@stanleybmanly The question is ambiguous. That’s why I broke up my response into two parts: first, if we’re talking about the legal definition; second, if we’re talking about some moral notion. And while I agree that @Dutchess_III is surely aware of the legal technicality, not all of the answers were. Furthermore, your answer did not say which you were using; therefore, I gave a two-pronged response. It seems you have conceded the first (legal) prong.

It seems you have also conceded the second (moral) prong, however, since my point was that the answer to the question is “no” on all ways of disambiguating. Saying “it’s a matter of perspective” as you did, however, is not the same as saying “no.” Thus I pointed out that there was no need for your relativism in responding to the question. The answer is “no” even if it is not a matter of perspective. Pretty simple, really.

stanleybmanly's avatar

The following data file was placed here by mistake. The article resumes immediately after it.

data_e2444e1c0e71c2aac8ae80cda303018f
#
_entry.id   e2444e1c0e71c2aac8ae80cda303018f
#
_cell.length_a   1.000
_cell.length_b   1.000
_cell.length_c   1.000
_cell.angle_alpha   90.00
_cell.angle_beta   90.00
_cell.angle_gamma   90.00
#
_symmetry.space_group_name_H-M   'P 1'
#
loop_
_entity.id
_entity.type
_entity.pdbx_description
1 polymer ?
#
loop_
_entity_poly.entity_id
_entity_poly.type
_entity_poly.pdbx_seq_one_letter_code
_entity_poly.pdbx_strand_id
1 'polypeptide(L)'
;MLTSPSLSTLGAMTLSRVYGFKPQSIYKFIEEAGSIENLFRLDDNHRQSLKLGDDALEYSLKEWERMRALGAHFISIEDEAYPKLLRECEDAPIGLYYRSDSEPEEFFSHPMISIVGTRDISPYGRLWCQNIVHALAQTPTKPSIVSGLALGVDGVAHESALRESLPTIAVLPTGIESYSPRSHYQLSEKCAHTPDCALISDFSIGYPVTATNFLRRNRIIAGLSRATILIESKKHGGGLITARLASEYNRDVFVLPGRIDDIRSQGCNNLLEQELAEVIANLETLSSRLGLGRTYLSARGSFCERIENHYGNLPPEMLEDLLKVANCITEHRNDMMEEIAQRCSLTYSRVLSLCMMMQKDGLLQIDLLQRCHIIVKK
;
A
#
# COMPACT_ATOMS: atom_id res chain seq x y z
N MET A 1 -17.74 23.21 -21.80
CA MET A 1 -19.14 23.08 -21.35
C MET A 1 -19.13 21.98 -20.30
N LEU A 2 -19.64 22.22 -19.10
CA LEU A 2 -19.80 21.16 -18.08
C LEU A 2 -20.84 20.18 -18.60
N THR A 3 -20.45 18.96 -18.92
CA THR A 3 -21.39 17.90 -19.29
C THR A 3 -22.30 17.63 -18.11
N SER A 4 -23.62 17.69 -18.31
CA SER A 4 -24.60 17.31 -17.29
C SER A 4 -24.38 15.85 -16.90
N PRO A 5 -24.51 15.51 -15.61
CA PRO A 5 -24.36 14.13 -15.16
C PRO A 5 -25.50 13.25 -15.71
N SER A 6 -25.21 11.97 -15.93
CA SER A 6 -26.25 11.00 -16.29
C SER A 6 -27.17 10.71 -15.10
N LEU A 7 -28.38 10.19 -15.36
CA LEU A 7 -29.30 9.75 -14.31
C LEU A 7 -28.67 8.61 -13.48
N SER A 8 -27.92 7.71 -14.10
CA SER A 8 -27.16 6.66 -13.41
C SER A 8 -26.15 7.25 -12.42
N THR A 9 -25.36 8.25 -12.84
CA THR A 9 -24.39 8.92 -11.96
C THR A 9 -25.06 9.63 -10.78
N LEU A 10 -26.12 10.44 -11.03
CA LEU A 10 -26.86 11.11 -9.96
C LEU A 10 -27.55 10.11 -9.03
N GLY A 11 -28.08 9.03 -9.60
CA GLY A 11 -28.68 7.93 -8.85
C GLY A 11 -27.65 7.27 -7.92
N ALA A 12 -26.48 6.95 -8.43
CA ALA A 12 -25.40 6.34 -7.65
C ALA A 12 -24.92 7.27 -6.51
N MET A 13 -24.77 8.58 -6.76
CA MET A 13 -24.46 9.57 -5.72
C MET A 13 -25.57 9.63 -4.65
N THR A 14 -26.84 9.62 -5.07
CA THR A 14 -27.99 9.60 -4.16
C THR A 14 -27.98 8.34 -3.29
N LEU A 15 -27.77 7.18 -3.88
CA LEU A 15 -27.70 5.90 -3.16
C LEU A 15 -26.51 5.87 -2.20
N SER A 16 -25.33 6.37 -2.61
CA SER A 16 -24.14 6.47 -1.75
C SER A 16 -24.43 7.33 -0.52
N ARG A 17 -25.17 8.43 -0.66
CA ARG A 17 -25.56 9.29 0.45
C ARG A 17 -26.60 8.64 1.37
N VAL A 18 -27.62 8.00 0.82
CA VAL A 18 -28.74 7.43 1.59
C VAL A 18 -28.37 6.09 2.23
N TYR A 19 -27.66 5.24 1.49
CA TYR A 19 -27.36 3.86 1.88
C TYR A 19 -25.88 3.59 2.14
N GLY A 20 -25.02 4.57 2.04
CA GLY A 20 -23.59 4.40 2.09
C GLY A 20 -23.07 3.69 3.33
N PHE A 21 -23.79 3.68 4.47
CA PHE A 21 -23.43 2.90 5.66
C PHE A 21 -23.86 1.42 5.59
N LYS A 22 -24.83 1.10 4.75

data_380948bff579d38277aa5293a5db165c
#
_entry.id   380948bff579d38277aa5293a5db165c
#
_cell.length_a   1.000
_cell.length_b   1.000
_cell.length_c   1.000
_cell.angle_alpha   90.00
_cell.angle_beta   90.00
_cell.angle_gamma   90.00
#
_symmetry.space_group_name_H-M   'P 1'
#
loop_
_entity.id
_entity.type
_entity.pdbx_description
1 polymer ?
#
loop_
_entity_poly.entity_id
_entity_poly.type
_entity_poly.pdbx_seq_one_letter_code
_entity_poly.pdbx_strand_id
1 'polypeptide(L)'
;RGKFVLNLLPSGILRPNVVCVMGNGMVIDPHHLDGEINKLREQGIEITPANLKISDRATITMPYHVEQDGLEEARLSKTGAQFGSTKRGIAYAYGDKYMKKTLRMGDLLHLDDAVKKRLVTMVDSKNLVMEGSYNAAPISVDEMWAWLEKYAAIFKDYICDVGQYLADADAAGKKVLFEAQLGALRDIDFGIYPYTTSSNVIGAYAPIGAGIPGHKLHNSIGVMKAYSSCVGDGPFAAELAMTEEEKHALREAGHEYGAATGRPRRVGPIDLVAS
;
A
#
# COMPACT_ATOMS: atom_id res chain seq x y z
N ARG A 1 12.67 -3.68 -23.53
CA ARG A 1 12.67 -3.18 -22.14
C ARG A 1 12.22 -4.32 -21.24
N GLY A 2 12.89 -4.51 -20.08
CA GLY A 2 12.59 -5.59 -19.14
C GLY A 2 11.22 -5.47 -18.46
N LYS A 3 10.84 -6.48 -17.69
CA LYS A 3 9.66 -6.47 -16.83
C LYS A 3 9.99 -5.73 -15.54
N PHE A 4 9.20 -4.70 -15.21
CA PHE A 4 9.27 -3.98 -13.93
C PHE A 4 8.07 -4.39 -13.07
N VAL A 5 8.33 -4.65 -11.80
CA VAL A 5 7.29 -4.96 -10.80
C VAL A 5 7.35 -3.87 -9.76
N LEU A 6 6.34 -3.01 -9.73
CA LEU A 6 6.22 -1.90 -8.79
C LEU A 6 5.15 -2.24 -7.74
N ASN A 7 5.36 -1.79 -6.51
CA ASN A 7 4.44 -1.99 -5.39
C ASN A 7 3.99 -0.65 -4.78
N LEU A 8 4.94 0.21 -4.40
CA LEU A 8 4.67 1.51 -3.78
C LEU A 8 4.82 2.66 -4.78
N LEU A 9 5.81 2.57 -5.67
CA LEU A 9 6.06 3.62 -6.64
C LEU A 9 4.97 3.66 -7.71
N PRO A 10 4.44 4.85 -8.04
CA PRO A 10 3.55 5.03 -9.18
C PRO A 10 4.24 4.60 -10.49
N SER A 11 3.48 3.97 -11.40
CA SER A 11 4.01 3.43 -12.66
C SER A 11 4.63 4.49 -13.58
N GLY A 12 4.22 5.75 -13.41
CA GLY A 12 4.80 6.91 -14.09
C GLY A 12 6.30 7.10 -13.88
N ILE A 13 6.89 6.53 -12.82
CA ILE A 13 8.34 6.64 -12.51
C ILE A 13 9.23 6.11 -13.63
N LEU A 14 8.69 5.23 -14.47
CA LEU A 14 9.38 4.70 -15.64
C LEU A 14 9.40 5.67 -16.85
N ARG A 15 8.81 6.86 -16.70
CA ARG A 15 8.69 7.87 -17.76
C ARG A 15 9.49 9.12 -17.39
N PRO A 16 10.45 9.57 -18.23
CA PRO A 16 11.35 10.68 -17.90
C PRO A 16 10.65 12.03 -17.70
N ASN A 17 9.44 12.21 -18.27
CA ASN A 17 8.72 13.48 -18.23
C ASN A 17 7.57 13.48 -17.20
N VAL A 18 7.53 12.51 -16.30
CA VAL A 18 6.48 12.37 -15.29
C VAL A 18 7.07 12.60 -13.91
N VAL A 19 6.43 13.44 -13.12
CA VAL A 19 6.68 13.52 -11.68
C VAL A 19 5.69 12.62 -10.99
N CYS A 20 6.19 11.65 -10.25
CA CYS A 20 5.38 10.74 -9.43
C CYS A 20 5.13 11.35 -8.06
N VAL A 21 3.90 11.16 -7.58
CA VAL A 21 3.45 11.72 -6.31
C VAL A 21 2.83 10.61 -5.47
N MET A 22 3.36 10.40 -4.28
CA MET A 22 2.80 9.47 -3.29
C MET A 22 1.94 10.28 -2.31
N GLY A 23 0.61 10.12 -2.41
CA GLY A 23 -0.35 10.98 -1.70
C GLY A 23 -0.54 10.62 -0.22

I ignored the legal definition from the outset. The reason the question is ambiguous and the answer “no” in all cases is PRECISELY because the legal definition conflicts with observable facts. Once you introduce the words “moral component”, it is difficult to evade the reality that the label “criminal” is a matter of perspective.

SavoirFaire's avatar

Only if you believe certain things about morality. Regardless, my point is that the answer turns out to be “no” regardless of perspective. That’s what you seem to be missing. Your first answer suggests that the answer could be yes or no depending on perspective, but this is false. All perspectives here lead to the answer that breaking the law does not automatically make one a criminal. It can’t from the relativist’s position, and no non-relativist position can consistently argue that laws are always moral. Thus all perspectives must answer “no.” Again, pretty simple.